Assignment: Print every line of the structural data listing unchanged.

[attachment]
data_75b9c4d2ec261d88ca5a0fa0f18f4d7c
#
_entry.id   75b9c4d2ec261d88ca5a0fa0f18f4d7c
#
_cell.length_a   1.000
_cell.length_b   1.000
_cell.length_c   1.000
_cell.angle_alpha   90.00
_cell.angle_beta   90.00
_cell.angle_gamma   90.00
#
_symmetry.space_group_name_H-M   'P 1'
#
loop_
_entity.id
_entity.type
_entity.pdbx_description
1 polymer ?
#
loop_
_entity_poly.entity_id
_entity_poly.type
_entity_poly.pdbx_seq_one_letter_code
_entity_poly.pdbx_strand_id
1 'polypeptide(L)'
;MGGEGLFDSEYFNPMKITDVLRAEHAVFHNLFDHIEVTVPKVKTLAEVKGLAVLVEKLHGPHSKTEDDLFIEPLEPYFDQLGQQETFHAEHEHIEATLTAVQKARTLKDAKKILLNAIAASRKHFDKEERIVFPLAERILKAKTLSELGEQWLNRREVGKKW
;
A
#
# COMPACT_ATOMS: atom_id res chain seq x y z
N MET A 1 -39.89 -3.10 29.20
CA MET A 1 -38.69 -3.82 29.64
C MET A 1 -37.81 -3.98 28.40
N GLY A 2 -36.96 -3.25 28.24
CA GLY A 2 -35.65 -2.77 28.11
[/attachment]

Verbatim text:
data_75b9c4d2ec261d88ca5a0fa0f18f4d7c
#
_entry.id   75b9c4d2ec261d88ca5a0fa0f18f4d7c
#
_cell.length_a   1.000
_cell.length_b   1.000
_cell.length_c   1.000
_cell.angle_alpha   90.00
_cell.angle_beta   90.00
_cell.angle_gamma   90.00
#
_symmetry.space_group_name_H-M   'P 1'
#
loop_
_entity.id
_entity.type
_entity.pdbx_description
1 polymer ?
#
loop_
_entity_poly.entity_id
_entity_poly.type
_entity_poly.pdbx_seq_one_letter_code
_entity_poly.pdbx_strand_id
1 'polypeptide(L)'
;MGGEGLFDSEYFNPMKITDVLRAEHAVFHNLFDHIEVTVPKVKTLAEVKGLAVLVEKLHGPHSKTEDDLFIEPLEPYFDQLGQQETFHAEHEHIEATLTAVQKARTLKDAKKILLNAIAASRKHFDKEERIVFPLAERILKAKTLSELGEQWLNRREVGKKW
;
A
#
# COMPACT_ATOMS: atom_id res chain seq x y z
N MET A 1 -39.89 -3.10 29.20
CA MET A 1 -38.69 -3.82 29.64
C MET A 1 -37.81 -3.98 28.40
N GLY A 2 -36.96 -3.25 28.24
CA GLY A 2 -35.65 -2.77 28.11